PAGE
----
"Albert Einstein discovered that the rate at which time passes is affected by motion and by gravity. For example, when an object moves very fast, close to the speed of light, its time is slowed down. This is called “time-dilation.” So, if we were able to accelerate a clock to nearly the speed of light, that clock would tick very slowly. If we could somehow reach the speed of light, the clock would stop completely. This isn’t a problem with the clock; the effect would happen regardless of the clock’s particular construction because it is time itself that is slowed. Likewise, gravity slows the passage of time. A clock at sea-level would tick slower than one on a mountain, since the clock at sea-level is closer to the source of gravity."


  4. As a matter of fact, the quote above that starts with "Albert Einstein discovered that the rate at which time passes is affected by motion and by gravity…” is accurate from the standpoint of science, therefore I do not understand the assertion that the author “just goes on to make a fool of himself:” at least not based on this quote.

    The US Navy ran tests years ago using atomic clocks (cesium I think) placing one on the ground, and the other in a high performance aircraft that was then flown around the world at its max speed, refueling in flight, back to the original base. The time on the two clocks were then compared, and it was found that the clock that had flown around the world was slow compared to the one that had stayed on the ground.

    A similar experiment was performed with two atomic clocks with one placed at the base of a water tower and one at the top of the tower. After they had been left in place for a while their times were compared and the clock at the base was found to be slow compared to the one at the top.

    Modern airliners inertial navigation systems adjust their internal clock based upon altitude because it has been found that distance above sea level affects the rate at which the navigation clock runs, and a slight error is introduced into the flight path calculations.

    An excellent source on this subject is Stephen Hawking’s book “A Brief History of Time”. I trust that no one will place Stephen Hawking in the woo-woo category?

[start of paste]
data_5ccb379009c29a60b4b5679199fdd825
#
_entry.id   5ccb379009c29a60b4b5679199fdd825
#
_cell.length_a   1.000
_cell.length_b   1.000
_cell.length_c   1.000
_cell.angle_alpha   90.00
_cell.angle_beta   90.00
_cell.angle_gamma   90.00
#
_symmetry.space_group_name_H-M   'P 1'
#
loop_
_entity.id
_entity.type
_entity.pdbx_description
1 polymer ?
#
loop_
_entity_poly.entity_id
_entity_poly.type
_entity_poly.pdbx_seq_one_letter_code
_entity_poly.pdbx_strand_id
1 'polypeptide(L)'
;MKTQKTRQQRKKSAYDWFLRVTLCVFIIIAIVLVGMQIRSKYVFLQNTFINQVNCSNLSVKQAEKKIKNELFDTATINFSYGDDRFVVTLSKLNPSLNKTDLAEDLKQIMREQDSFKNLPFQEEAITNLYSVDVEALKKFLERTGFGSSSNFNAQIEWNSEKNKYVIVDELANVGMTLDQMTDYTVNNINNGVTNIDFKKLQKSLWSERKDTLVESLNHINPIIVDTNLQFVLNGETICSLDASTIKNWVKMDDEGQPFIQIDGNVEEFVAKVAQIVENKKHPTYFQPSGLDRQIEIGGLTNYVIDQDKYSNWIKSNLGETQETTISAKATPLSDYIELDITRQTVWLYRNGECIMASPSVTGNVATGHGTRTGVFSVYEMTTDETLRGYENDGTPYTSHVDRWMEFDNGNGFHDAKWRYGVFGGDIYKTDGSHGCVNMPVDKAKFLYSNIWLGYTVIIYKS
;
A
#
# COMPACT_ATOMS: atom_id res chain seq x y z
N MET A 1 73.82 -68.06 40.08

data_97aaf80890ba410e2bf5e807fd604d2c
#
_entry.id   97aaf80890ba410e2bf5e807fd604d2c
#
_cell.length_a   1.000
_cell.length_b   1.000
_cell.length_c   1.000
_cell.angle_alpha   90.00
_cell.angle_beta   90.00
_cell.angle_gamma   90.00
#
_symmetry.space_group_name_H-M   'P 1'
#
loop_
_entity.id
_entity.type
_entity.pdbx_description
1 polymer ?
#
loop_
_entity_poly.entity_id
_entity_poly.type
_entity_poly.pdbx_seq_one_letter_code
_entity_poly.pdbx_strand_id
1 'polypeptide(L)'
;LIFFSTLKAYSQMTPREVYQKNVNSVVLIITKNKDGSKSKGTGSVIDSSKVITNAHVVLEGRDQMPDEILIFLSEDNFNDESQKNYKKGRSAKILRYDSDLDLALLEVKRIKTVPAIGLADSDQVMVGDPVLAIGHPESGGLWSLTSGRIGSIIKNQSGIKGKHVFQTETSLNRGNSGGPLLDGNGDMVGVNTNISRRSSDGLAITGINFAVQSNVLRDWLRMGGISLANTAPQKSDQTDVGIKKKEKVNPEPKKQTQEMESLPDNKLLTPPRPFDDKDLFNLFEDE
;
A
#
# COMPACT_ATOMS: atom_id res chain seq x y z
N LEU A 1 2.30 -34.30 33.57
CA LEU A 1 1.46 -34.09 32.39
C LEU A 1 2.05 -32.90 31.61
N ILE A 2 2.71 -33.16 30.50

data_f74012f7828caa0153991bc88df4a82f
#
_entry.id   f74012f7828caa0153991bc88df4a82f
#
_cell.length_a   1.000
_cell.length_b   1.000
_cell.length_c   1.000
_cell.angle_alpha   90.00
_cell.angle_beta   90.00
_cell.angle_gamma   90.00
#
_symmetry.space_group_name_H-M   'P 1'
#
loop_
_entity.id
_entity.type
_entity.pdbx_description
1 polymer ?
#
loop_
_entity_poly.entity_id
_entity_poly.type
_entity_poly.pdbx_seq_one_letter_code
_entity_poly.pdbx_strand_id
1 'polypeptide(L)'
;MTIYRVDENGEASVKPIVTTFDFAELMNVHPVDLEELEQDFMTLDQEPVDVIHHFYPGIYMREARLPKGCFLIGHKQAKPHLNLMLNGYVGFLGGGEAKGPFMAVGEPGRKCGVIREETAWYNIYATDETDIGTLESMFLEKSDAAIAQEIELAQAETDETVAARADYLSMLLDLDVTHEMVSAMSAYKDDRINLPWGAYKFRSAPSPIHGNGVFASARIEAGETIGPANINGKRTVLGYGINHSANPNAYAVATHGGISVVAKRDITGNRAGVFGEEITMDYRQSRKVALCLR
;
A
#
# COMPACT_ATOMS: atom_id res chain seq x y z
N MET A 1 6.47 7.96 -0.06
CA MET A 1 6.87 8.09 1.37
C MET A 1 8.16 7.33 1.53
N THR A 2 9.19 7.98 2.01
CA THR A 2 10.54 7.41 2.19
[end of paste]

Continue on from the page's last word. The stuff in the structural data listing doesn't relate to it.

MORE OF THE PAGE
1. You (and the author of the website) are correct that the rate of time flow is affected by gravity, and that therefore time flows more slowly near a heavy object than away from it. The error is the magnitude of the decrease. Even near the sun, the time dilation is insignificant -- the amount of "warp" in space near the sun is hundreds of orders of magnitude too small to create the kind of error in the age of the universe that the author is trying to get us to buy. Plus, scientists know about this effect and are able to correct for it -- so the idea that the universe is really 6,000 years old is plain foolishness.

  5. Thanks Gordon, I should be more clear next time.

  6. This isn't relevant but anyways:

    I've often wondered about time and I cant seem to logically accept that physical clocks would "Slow down" they are mechanical devices that operate in a certain way, regardless of outside events. In other words a clock launched out of the "super light speed cannon" would tick just as fast as a clock not shot out of a "super light speed cannon" .

    The more logical reason for time dilation, in my mind, can be seen like this:

    Imagine 2 beams of light are travelling in the same direction and at point A at the same time. Light beam 1(LB)travels near a super massive object on its way to point B, while LB 2 does not.

    LB 2 would arrive at point B first because LB 1 actually has a longer path to travel as the super massive object moved it off-course slightly, causing a curve.

    If clocks were on ships in the same situation, they would than show a discrepancy because Ship 2 arrives at point be first.

    Black holes are super massive any light that travels by it does not continue beyond it, I find this helps me further rationalize my previous statements.